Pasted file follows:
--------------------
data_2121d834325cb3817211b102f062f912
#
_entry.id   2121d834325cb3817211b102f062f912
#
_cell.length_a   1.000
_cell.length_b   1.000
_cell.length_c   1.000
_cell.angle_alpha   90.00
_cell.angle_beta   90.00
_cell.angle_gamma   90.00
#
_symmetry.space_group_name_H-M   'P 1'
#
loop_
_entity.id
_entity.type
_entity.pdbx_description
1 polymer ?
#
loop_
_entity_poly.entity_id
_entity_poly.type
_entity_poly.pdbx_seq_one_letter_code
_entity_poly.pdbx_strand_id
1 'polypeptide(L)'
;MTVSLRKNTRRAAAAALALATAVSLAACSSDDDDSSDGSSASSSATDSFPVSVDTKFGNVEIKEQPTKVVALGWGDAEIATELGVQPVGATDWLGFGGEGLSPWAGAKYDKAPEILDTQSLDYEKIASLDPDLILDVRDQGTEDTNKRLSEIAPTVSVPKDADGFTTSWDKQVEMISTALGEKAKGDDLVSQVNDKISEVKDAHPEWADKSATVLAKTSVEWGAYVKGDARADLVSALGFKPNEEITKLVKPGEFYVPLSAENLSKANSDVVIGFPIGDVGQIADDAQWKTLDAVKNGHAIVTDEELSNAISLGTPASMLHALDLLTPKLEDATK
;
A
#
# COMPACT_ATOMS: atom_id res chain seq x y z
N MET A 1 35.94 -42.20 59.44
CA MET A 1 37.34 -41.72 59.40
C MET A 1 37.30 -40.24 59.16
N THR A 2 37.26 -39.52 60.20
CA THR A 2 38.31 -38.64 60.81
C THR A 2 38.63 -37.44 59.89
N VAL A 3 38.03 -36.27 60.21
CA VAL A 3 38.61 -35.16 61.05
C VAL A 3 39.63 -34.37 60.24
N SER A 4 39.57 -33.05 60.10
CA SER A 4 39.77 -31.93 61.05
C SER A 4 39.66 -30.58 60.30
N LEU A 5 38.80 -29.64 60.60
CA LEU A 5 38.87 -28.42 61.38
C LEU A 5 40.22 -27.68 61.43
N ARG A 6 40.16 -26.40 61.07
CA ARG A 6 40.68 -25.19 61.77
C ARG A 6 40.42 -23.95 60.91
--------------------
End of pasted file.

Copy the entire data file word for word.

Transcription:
data_2121d834325cb3817211b102f062f912
#
_entry.id   2121d834325cb3817211b102f062f912
#
_cell.length_a   1.000
_cell.length_b   1.000
_cell.length_c   1.000
_cell.angle_alpha   90.00
_cell.angle_beta   90.00
_cell.angle_gamma   90.00
#
_symmetry.space_group_name_H-M   'P 1'
#
loop_
_entity.id
_entity.type
_entity.pdbx_description
1 polymer ?
#
loop_
_entity_poly.entity_id
_entity_poly.type
_entity_poly.pdbx_seq_one_letter_code
_entity_poly.pdbx_strand_id
1 'polypeptide(L)'
;MTVSLRKNTRRAAAAALALATAVSLAACSSDDDDSSDGSSASSSATDSFPVSVDTKFGNVEIKEQPTKVVALGWGDAEIATELGVQPVGATDWLGFGGEGLSPWAGAKYDKAPEILDTQSLDYEKIASLDPDLILDVRDQGTEDTNKRLSEIAPTVSVPKDADGFTTSWDKQVEMISTALGEKAKGDDLVSQVNDKISEVKDAHPEWADKSATVLAKTSVEWGAYVKGDARADLVSALGFKPNEEITKLVKPGEFYVPLSAENLSKANSDVVIGFPIGDVGQIADDAQWKTLDAVKNGHAIVTDEELSNAISLGTPASMLHALDLLTPKLEDATK
;
A
#
# COMPACT_ATOMS: atom_id res chain seq x y z
N MET A 1 35.94 -42.20 59.44
CA MET A 1 37.34 -41.72 59.40
C MET A 1 37.30 -40.24 59.16
N THR A 2 37.26 -39.52 60.20
CA THR A 2 38.31 -38.64 60.81
C THR A 2 38.63 -37.44 59.89
N VAL A 3 38.03 -36.27 60.21
CA VAL A 3 38.61 -35.16 61.05
C VAL A 3 39.63 -34.37 60.24
N SER A 4 39.57 -33.05 60.10
CA SER A 4 39.77 -31.93 61.05
C SER A 4 39.66 -30.58 60.30
N LEU A 5 38.80 -29.64 60.60
CA LEU A 5 38.87 -28.42 61.38
C LEU A 5 40.22 -27.68 61.43
N ARG A 6 40.16 -26.40 61.07
CA ARG A 6 40.68 -25.19 61.77
C ARG A 6 40.42 -23.95 60.91